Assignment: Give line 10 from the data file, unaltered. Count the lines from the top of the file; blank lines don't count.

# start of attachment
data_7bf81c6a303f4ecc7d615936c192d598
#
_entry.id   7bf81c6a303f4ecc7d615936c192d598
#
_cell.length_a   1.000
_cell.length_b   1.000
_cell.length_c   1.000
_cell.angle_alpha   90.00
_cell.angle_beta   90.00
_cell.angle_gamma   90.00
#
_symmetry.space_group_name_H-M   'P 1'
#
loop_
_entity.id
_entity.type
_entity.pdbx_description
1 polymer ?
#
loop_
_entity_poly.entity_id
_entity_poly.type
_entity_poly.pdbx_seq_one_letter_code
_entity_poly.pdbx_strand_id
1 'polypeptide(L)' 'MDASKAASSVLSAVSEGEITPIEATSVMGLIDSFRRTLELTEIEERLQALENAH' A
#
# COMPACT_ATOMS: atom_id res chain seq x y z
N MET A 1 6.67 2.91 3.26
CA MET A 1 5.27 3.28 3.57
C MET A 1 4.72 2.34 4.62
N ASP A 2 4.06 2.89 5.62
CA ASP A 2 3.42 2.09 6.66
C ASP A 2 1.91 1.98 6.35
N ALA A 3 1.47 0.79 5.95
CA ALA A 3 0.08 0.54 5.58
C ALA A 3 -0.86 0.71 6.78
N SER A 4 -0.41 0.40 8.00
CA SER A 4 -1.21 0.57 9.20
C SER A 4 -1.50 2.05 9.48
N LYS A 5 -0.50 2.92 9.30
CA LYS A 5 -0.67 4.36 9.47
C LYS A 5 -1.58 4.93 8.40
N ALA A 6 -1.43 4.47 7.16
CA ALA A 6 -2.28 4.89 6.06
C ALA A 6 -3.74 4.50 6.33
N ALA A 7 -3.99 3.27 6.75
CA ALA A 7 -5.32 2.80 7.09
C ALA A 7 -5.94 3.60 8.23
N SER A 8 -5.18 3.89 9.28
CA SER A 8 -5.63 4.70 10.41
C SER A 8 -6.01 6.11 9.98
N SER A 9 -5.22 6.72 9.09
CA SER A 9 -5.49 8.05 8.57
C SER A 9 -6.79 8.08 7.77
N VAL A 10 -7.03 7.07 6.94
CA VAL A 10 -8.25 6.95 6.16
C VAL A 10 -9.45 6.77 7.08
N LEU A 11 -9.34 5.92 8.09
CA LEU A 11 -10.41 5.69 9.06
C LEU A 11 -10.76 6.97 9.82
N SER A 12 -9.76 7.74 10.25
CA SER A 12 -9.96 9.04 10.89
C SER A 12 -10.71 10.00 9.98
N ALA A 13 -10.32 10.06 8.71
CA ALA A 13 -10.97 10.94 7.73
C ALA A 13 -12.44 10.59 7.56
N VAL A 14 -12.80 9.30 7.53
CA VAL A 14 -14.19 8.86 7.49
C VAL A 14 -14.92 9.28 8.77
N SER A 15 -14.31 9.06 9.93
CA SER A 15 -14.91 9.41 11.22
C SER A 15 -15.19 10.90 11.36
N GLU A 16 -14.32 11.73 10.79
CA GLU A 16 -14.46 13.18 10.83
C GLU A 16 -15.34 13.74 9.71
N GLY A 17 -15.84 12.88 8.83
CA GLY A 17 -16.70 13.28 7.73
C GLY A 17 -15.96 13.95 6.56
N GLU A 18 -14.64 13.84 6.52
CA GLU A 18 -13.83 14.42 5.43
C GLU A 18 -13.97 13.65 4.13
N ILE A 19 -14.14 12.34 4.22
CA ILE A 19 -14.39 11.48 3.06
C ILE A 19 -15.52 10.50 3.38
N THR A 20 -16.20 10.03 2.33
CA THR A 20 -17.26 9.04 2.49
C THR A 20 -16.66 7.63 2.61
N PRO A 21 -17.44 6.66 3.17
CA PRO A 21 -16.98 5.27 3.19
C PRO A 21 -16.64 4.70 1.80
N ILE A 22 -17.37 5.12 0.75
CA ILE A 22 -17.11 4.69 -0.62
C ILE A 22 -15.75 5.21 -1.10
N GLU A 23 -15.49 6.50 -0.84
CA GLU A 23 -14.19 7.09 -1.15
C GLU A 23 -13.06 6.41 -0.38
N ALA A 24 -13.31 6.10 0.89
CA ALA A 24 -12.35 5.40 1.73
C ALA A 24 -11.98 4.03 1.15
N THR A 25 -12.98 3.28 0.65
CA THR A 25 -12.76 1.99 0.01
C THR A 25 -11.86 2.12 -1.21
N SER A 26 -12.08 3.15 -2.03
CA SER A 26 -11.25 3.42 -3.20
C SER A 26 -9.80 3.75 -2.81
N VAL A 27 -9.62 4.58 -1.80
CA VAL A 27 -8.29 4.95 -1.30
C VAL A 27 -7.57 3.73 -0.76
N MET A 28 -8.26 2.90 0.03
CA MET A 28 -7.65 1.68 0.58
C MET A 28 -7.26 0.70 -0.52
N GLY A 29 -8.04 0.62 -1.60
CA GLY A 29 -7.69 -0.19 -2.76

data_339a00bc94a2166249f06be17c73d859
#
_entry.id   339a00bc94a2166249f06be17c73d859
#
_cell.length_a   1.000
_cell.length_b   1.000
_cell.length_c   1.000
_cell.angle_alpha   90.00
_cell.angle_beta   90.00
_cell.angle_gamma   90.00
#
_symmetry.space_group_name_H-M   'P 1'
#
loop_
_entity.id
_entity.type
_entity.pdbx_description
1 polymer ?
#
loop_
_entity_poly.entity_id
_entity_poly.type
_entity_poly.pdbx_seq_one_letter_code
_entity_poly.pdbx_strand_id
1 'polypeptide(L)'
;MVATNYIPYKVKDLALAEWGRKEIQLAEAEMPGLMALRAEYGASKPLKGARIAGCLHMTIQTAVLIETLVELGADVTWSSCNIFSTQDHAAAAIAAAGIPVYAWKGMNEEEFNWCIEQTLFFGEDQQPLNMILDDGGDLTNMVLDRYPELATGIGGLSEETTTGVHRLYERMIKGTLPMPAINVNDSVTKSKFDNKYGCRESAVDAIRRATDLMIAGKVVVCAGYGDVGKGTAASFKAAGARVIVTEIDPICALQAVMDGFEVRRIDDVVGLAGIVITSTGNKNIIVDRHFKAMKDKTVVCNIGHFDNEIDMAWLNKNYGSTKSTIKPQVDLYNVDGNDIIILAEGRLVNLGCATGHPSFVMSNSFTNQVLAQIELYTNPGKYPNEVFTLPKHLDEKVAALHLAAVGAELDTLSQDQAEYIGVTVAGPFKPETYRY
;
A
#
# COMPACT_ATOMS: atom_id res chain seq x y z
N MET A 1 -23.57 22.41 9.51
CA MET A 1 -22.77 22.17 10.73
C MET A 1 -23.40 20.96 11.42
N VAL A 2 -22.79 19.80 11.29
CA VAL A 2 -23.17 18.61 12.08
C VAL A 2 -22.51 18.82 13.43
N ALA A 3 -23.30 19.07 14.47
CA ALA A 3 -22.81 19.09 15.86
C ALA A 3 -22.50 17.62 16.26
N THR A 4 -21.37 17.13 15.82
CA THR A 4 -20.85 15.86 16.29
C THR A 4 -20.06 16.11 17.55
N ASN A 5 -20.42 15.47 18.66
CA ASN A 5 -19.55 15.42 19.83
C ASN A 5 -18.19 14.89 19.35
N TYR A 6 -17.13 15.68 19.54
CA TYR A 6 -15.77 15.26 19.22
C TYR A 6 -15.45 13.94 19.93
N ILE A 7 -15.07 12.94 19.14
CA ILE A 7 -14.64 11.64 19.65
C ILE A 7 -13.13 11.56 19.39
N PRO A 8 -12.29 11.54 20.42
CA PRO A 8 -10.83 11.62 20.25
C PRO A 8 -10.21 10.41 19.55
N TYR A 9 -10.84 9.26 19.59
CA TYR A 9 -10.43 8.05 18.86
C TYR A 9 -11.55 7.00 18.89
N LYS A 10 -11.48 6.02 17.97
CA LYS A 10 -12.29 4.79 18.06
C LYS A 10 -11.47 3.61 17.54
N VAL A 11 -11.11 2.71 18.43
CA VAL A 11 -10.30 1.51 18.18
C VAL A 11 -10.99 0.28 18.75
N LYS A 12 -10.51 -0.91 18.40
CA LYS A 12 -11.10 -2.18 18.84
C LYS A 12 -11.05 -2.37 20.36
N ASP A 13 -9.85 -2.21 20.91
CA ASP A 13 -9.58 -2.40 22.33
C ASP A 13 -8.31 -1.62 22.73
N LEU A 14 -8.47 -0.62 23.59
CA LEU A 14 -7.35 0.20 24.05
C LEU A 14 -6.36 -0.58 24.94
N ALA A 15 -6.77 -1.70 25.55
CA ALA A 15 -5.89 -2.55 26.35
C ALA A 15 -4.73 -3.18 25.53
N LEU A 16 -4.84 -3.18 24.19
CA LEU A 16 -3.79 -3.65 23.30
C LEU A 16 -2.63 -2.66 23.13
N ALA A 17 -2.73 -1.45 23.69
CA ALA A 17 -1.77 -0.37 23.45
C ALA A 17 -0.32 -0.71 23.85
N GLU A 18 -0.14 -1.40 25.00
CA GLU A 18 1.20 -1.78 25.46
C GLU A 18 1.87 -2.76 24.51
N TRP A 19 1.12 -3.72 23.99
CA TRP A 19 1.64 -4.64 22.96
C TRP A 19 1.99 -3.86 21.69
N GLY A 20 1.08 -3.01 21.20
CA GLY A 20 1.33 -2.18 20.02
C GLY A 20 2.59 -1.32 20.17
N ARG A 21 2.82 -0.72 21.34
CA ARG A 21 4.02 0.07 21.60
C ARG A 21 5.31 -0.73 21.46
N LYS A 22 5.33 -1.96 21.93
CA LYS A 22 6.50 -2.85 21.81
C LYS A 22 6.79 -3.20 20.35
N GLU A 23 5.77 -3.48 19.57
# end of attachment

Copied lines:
_cell.angle_gamma   90.00